This pattern of reflection, reasoning and testing is important for deeper learning, which may hold the key to truly resilient individuals and communities. The work outlined here supports this assertion while providing ideas and resources that might usefully be applied to engaging communities in thinking about their own risks and in response, developing their own efficacies in planning and preparing for them.

It is hoped that education and learning that use creative and engaging lessons, materials and resources will continue to challenge and engage children and youth in learning how to prepare for and respond to natural hazard threats and that this has the ability to translate into home safety when students engage their parents in discussion and more importantly, action through practical exercises such as the creation of emergency ‘Go-Bags’ for the home.

Footnotes

  1. 1.

    A complete description of the Unit 1 ‘Hazards and How to Prepare for Them’ module, lesson plans and resources can be found on the authors website, created to help teachers and educators find creative and effective ways of enaging children of all ages in hazards education. This can be viewed at: http://www.edu4drr.org/page/curriculum-1.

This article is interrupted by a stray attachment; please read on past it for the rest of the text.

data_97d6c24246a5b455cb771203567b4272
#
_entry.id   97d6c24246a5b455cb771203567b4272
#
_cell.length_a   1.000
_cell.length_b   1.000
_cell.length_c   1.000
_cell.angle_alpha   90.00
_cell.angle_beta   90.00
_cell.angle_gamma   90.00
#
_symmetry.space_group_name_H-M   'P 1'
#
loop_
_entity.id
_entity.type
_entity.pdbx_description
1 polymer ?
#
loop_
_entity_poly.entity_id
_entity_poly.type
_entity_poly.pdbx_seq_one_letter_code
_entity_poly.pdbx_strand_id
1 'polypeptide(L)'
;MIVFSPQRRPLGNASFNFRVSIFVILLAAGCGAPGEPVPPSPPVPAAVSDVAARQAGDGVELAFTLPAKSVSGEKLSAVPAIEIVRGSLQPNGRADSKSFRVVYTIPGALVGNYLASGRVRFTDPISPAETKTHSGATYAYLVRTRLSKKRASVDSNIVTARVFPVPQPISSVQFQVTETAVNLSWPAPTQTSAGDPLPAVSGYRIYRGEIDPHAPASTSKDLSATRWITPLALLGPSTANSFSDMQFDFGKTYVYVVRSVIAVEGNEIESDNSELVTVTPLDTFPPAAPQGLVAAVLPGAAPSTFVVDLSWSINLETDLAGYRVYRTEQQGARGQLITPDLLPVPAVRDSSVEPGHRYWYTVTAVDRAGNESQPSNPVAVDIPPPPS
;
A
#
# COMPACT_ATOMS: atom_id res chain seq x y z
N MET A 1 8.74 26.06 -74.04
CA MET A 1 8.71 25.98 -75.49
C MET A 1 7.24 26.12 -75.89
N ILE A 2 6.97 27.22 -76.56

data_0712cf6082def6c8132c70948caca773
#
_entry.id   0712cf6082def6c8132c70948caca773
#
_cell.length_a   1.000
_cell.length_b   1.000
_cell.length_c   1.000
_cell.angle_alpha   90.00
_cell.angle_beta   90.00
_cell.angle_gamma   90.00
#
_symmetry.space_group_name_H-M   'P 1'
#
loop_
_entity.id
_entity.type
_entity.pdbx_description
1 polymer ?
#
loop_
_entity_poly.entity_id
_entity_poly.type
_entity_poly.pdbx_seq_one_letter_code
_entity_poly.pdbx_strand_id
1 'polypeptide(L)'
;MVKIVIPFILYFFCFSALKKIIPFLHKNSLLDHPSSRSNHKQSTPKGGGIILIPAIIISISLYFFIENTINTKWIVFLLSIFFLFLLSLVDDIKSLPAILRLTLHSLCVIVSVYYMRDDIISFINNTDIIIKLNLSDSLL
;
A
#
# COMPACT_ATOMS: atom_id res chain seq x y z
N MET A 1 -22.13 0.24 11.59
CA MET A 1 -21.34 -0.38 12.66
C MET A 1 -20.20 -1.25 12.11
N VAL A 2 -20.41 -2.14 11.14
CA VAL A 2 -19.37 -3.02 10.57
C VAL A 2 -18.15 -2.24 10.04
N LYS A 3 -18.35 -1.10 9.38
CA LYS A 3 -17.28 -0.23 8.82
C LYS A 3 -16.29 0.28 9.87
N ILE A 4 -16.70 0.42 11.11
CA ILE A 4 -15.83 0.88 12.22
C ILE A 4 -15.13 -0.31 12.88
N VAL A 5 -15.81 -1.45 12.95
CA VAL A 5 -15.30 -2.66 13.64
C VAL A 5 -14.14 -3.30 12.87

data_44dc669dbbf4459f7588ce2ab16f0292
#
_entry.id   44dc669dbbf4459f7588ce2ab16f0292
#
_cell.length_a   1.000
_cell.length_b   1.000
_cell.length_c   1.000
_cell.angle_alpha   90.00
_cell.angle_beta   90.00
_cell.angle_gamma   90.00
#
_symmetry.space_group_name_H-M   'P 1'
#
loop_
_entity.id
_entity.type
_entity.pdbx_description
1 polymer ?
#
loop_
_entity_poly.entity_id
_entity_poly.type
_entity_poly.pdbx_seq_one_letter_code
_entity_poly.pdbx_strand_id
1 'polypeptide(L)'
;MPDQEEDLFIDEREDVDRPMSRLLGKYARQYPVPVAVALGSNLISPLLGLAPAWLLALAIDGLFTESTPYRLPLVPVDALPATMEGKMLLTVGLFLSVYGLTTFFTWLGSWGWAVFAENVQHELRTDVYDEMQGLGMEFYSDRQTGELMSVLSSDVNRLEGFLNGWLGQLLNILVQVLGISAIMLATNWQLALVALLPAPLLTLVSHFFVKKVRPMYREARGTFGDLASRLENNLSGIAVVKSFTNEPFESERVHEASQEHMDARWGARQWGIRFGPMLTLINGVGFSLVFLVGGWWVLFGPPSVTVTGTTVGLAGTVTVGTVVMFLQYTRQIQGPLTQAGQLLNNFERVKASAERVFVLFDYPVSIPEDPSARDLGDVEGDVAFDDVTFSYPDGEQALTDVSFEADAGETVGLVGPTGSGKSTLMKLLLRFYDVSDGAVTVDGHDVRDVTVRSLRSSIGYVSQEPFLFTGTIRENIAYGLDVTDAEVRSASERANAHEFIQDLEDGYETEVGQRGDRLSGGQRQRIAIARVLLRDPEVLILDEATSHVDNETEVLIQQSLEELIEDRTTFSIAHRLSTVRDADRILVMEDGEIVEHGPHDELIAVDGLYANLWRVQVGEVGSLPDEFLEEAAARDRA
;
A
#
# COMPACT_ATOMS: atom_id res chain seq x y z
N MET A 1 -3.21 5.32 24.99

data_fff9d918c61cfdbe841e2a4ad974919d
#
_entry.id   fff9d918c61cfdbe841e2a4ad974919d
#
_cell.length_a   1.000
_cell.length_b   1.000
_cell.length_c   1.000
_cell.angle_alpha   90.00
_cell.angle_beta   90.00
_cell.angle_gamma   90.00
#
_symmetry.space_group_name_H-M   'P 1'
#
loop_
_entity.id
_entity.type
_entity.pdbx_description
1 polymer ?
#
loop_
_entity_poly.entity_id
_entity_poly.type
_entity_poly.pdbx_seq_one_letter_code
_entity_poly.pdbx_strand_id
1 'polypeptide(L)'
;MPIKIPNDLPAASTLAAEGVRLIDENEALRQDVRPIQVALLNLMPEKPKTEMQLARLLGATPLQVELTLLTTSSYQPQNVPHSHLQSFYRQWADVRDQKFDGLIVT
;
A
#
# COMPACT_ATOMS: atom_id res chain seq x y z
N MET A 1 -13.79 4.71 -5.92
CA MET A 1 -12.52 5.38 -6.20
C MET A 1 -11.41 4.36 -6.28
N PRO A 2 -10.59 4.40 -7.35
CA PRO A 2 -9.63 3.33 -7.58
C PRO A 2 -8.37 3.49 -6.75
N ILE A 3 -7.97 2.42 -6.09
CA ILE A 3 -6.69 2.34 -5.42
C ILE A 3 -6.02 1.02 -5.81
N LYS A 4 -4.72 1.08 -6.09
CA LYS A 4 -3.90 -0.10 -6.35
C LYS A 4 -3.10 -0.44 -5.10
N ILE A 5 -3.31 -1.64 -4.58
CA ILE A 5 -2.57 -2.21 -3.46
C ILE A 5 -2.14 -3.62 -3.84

2. 2.
  3. 3.
  4. 4.
  5. 5.

    Student written, directed and edited video in French can be viewed at: https://www.youtube.com/watch?v=2jSLqlE0TWw&list=PL8785FE43DBE2F748&index=4.

  6. 6.

    This website was created by the author in 2007 as a way of engaging children and youth in learning what simple practical measures could be effectively carried out to prepare for natural hazards. It’s development and subsequent early use as an educational tool can be found in the UNISDR publication: Towards a Culture of Prevention: Disaster Risk Reduction Begins at School: Good Practices and Lessons Learnt’ UNISDR (2007).

  7. 7.

    The resources and information to use these activities can be found on the edu4drr website (www.edu4drr.org).

  8. 8.

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Authors and Affiliations

  1. 1.Department of GeographyKing’s College LondonLondonUK